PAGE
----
Sandusky case: Can prosecutors explain long gap between abuse and charges? (+video)
It is not uncommon for sexual-abuse victims to wait years before bringing claims, experts say. But explaining that to a jury could be a challenge for prosecutors in the Sandusky case.
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Each alleged victim is expected to provide a reason why they waited until last year to report the abuse. Jules Epstein, a law professor at the Widener University School of Law in Chester, Pa., says it is “certainly not unheard of” in child abuse cases for victims to wait until they are adults to say they were abused. Mr. Epstein says there are many reasons why, but the most common is that the abuse is “sometimes done in the guise of love” so victims remained unaware that it was wrong.Skip to next paragraph
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Other common reasons are shame and the fear of retaliation by the abuser.
State law forbids testimony from experts, like a psychologist or a social worker, to give jurors these reasons directly. Epstein says it is too soon to tell if that omission will harm the prosecution’s case.
“It depends on the knowledge of each of the 12 jurors. If they get [why victims often wait], then it’s no harm, no foul,” he says. “But if they truly don’t get it and are thinking, ‘If this happened to me, I’d be shouting from the rooftops,’ then it’s a problem.”
Another area for the defense to explore is to determine if any of the victims are motivated by money, or if their background – a history of drug or alcohol abuse, for example – suggests they can’t be trusted.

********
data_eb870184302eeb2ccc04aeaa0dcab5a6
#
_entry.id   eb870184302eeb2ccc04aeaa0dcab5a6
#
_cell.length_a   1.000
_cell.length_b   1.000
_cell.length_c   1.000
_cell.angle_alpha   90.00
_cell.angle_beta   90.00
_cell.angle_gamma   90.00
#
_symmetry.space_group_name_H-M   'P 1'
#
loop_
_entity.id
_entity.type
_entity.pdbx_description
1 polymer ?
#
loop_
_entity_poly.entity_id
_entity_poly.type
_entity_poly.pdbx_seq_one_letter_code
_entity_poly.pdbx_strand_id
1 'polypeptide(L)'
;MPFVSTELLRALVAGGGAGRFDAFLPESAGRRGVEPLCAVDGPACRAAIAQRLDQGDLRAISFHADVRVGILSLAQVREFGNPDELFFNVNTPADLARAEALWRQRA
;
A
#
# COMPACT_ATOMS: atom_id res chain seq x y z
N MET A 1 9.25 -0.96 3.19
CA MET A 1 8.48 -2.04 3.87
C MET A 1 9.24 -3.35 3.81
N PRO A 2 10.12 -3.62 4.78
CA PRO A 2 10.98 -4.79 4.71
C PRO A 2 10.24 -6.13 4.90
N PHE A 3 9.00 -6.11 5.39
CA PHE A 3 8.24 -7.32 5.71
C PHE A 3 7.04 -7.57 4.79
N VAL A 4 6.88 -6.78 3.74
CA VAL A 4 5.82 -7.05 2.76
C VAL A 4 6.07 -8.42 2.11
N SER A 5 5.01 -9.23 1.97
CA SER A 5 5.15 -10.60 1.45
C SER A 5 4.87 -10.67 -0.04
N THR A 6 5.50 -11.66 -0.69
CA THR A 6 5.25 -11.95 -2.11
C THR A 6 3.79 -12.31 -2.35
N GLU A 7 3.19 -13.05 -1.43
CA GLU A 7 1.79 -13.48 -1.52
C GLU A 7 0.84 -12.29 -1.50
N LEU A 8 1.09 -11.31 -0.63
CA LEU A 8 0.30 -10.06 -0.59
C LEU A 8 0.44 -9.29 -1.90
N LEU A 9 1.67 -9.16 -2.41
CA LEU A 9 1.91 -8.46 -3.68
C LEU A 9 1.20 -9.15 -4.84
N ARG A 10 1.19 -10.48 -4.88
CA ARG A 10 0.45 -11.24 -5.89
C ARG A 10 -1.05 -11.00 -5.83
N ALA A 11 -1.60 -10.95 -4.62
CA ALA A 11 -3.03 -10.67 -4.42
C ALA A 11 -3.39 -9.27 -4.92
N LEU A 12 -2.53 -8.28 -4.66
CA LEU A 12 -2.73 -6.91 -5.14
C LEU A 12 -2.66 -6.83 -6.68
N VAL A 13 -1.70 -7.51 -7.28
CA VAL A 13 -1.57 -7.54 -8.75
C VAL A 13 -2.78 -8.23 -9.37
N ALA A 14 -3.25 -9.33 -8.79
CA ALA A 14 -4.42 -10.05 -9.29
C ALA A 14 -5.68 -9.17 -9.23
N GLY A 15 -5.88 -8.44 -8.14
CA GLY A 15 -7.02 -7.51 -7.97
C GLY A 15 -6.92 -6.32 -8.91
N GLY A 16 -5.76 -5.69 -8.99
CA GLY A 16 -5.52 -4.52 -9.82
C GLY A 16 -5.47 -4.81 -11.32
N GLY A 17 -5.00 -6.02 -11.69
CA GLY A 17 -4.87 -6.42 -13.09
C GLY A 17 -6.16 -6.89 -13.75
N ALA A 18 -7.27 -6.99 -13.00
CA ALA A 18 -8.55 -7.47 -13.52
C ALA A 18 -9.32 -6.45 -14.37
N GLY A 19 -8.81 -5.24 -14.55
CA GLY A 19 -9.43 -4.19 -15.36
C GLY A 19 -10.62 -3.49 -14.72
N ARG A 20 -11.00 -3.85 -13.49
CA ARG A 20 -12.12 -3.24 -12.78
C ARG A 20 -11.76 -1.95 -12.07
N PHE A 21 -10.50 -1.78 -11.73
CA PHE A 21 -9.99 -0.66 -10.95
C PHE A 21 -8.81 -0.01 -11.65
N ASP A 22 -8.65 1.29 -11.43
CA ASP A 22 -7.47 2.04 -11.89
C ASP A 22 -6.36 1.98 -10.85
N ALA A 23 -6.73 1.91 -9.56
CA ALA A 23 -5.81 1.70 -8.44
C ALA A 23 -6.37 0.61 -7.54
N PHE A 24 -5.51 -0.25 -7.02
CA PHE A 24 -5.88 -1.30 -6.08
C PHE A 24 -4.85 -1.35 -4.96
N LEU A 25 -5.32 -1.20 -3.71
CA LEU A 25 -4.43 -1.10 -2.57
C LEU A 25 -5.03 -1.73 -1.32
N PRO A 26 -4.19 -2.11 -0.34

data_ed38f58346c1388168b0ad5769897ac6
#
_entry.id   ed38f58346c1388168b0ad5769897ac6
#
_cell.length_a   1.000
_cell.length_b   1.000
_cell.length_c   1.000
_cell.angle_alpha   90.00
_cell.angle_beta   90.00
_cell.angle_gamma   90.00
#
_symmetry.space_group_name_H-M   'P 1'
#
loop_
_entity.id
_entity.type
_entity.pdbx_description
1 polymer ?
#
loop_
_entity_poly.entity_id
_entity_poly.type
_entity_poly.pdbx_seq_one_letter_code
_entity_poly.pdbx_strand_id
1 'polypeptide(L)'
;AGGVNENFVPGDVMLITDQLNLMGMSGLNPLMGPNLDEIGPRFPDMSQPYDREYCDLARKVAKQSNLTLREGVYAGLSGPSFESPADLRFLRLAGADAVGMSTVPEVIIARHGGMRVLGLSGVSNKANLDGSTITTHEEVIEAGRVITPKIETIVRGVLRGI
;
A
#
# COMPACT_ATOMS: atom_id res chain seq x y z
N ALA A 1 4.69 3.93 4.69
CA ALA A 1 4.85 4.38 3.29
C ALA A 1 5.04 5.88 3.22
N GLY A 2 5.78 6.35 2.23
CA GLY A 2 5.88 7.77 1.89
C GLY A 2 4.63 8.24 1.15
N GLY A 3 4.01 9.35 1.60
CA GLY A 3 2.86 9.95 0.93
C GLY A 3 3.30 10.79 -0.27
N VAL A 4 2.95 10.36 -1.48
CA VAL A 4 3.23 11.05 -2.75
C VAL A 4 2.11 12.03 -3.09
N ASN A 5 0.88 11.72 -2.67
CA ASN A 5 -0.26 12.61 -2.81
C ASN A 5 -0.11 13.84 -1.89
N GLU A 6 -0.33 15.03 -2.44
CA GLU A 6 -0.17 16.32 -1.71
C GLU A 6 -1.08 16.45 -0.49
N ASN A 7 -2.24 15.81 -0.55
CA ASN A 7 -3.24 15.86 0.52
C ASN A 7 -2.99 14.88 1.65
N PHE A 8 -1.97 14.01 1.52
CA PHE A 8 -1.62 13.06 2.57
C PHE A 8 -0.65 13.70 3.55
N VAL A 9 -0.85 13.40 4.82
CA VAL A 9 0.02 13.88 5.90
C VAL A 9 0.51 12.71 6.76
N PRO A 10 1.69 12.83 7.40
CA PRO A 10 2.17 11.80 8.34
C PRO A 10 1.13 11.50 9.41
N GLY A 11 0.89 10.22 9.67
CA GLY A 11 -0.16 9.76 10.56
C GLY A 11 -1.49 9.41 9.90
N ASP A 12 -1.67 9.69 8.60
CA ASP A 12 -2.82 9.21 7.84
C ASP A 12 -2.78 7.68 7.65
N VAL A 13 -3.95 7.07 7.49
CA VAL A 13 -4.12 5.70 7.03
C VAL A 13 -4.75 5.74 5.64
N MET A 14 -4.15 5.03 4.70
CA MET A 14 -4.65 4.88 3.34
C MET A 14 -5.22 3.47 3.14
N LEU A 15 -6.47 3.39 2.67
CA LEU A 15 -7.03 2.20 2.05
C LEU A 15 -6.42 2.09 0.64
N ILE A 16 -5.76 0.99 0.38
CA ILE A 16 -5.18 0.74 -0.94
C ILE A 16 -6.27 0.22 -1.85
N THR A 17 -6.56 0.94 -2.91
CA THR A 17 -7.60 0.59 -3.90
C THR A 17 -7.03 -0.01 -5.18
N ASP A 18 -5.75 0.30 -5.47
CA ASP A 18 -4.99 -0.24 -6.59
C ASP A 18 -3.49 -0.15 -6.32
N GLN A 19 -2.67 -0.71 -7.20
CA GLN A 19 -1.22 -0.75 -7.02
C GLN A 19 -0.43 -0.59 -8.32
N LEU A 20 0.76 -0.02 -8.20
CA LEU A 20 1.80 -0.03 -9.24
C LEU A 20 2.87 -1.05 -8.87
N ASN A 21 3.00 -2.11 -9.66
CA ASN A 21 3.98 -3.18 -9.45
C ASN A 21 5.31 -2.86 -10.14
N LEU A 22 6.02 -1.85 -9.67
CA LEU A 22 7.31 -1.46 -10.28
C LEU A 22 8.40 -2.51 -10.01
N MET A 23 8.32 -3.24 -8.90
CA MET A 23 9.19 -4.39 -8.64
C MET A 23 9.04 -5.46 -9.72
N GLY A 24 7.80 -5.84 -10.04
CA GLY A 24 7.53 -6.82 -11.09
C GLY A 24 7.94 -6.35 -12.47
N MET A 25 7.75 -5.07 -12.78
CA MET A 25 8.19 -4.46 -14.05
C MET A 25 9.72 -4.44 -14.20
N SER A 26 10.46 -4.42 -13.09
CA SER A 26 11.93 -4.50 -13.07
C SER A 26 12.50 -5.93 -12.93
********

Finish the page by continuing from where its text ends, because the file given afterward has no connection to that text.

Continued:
In his opening statement Monday, defense attorney Joseph Amendola pointed out that several of the witnesses have their own lawyers and one has filed a civil complaint, suggesting they have ulterior motives beyond bringing Sandusky to justice.
“It is rare, it is absolutely, totally unusual for an alleged victim to have an attorney beside them, representing them … these young men have a financial interest,” Mr. Amendola said.
The civil complaint is pending until a verdict in the criminal case is reached.
Many witnesses besides the alleged victims are expected to take the stand for the prosecution, McGettigan said. They include former Second Mile employees, experts with children’s service agencies, and Mike McQueary, the former Penn State assistant coach who says he witnessed Sandusky raping a boy in the team’s shower facilities in February 2001.
McGettigan told jurors they would also view hard evidence that will determine Sandusky’s predatory scheming, such as love letters to the victims from Sandusky and a list of Second Mile children with notations about what they looked like and if they had parents. The prosecution is also allowed to use media interviews Sandusky gave since his November 2011 arrest. When asked by Bob Costas of NBC if he was sexually attracted to young boys, Sandusky said, “I enjoy young people. I love to be around them. But no, I’m not sexually attracted to young boys.”
IN PICTURES: Fallout from the Penn State scandal